Ooh, tough question! I’d have to think about it, as there are so many very different heroes. It isn’t as if there’s one perfect dude for everyone and all the romance writers create books about him. Each hero is perfect for the heroine he’s matched with in each novel… so there’s no one perfect hero, alas.

Ask a Mermaid is a monthly advice column for writers. If we don’t have the answers, we’ll find them for you. Send in your questions to Ask a Mermaid.

Ask a Mermaid: I Hate My Heroine, Can This WIP Be Saved?

Ask a Mermaid is a monthly advice column for writers. If we don’t have the answers, we’ll find them for you. Send in your questions to Ask a Mermaid.

Do you have a question for Ask a Mermaid? Click to logo to submit.

Dear Mermaids,

A horrible thing has happened. I’m halfway through my WIP and I’ve started to hate my heroine. Well, hate may be too strong a word but she sure does annoy me. Can this WIP be saved?

 Sinking in the Deep End


Dear Sinking,

First, congratulations on hating your heroine.  No, seriously, I promise I’m not being facetious.  The fact that you are identifying a problem halfway through your WIP is a great tribute to your writing sensory skills.  I don’t know if this is your first manuscript or you have others in your back pocket, but in my case, I finished the entire WIP and sent out submissions before I realized the heroine sucked.  And it’s a lot more difficult to fix a whole manuscript that to go back on something that is not yet finished.

My advice would be to put aside your manuscript and write down the specific reason why you aren’t bonding with her.  Putting it on paper will help cement the problem.  Next, put away your writer cap and take out the reader headgear.  If you purchased this book, why wouldn’t you connect with this heroine.  Write those things down too.  Compare the lists and see if there are matches.  Your lists may be different because when you are writing your focus is different than when you’re simply the reader and trying to get swept away by a story.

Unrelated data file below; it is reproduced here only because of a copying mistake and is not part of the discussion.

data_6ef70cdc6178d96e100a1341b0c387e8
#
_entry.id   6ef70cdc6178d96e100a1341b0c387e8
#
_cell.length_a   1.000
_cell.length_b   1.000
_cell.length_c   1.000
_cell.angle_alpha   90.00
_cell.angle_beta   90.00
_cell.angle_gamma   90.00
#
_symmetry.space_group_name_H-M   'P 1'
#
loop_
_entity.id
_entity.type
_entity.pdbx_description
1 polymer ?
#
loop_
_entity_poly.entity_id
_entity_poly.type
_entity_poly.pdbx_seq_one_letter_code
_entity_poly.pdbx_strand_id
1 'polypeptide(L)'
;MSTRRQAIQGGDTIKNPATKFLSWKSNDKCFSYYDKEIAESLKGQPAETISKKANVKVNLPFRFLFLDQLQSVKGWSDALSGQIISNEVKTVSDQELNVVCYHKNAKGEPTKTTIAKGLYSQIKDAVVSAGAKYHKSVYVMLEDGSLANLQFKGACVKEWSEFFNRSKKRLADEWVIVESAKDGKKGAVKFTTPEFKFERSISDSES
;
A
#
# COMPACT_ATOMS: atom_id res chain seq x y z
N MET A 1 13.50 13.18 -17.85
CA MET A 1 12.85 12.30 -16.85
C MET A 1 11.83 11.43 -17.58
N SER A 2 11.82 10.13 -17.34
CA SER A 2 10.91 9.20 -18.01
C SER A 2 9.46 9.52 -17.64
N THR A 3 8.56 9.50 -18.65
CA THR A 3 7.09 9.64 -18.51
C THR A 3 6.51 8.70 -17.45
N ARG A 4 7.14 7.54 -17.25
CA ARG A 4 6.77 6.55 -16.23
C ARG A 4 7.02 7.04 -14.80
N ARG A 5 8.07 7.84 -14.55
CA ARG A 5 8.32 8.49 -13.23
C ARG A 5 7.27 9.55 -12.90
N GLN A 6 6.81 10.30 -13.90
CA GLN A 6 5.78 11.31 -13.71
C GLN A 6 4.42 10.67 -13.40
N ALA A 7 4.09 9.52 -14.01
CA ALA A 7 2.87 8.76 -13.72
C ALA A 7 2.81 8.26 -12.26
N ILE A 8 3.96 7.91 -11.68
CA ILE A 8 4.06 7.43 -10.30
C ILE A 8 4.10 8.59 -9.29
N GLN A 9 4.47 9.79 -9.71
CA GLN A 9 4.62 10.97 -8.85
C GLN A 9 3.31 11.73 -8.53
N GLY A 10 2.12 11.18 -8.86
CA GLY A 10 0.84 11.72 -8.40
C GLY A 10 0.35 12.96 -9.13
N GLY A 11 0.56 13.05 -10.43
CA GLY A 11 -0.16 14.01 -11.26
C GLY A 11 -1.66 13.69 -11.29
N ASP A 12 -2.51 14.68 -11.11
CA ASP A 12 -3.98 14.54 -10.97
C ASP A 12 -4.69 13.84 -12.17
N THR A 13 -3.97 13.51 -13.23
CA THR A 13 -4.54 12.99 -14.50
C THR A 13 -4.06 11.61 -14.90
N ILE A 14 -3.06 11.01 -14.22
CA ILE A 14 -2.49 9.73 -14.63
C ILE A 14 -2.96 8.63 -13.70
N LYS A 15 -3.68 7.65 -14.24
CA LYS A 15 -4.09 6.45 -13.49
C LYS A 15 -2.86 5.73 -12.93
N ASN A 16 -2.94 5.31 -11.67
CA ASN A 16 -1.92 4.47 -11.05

Next, go back to your manuscript and highlight where you think things went off track.  Was she unlikable from the beginning or did the writing veer off at some point?  I’m thinking if she’s unlikable from the beginning, it may be because you didn’t fully define her in your own mind.  So when it came time to write her, she may have swayed all over the place.  I know that’s the case with some of my writing.

If all else fails, my last bit of advice is to plagiarize.  No, I don’t mean ACTUALLY plagiarize.  Take your most favorite book ever, the one where the hero and heroine are so real they practically come off the page and start reading it again.  But don’t read as a reader.. read as a writer.  Try to pinpoint why you connect with the heroine and how the author manages to convey that attachment (heck, maybe even put together the same list, but this time, write down why the heroine was great).